Two distinguished former Press Association journalists have been awarded the MBE in the New Year Honours list along with a regional daily stalwart who has spent more than 50 years with her newspaper.
Deric Henderson, who retired earlier this year as the agency’s Ireland editor, receives the honour along with Geoff Meade, who was European editor until 2012.
Also named in the list is Dianne Gibbons, magistrates court reporter with Staffordshire daily The Sentinel who has worked for the paper for the past 52 years.
Dianne, 69, began her career with the Stoke-based title in 1962 as a copy typist at the age of 17 and was eventually taken on as a journalist.
Press Association editor Jonathan Grun said: “The Press Association is very proud that Deric and Geoff Meade have been honoured. They lived and breathed the high editorial standards that we set at the PA.”
Deric, who joined the PA in 1980 and was named Northern Ireland journalist of the year in 2010, said: “It only seems like yesterday when I presented myself for work in a tiny Dickensian-like office at the Tyrone Constitution.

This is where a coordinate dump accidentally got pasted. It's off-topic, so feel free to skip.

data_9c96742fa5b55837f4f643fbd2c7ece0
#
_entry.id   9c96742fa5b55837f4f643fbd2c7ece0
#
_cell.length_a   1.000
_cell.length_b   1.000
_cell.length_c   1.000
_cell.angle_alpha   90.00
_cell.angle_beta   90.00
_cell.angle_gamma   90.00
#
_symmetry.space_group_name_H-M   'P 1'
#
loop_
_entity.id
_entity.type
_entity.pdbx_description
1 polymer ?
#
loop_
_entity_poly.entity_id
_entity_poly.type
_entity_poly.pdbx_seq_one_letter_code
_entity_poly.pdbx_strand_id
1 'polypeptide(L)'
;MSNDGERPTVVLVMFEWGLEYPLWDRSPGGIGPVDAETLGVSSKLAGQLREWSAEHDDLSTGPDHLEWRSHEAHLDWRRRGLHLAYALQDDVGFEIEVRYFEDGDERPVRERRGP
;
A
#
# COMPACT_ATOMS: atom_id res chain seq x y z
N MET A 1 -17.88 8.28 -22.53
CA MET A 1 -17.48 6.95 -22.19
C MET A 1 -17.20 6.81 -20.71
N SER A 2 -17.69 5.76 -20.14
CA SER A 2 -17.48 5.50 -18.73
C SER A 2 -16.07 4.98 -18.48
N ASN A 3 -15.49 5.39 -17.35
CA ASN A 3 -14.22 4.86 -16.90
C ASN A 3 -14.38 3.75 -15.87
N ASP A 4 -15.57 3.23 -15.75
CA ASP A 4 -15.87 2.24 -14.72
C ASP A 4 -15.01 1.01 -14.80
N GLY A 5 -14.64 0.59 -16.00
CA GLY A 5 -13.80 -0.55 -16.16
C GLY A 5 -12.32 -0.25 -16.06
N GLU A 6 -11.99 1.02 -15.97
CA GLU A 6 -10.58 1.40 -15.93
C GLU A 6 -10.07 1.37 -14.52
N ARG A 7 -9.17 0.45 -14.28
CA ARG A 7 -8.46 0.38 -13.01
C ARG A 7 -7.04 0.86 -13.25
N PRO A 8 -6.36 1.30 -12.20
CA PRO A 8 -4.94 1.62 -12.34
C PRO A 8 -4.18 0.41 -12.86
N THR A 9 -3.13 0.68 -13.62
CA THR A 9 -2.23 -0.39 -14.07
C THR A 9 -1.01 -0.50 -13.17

“Journalism was all I ever wanted to do and I’ve been incredibly lucky. I’ve had a front-row seat for over 40 years.
“Watching and observing wasn’t always easy on the eye, especially when the Troubles were at their worst, but there has rarely been a day when I wasn’t glad to be part of a great, rewarding and very privileged profession which took me all over the world.”
Geoff joined the Press Association in 1974 and was appointed the agency’s resident correspondent in Brussels in 1979 – a post he held for more than three decades.
In 2008 he won a European journalism award and the following year the European Commission officially named the area of the Commission press bar where he filed stories “Meade Corner” – complete with brass nameplate.
He said: “I’m delighted and honoured but also amazed to be given this award. The Press Association sent me to Brussels in 1979 to keep an eye on Britain in Europe and a few weeks later Mrs Thatcher was elected prime minister for the first time, and you could say it’s been all go since.
“The joy of reporting for the agency has always been having an open brief, fully covering the positive aspects of the EU – yes, there are some – as well as ‘bent banana syndrome’.”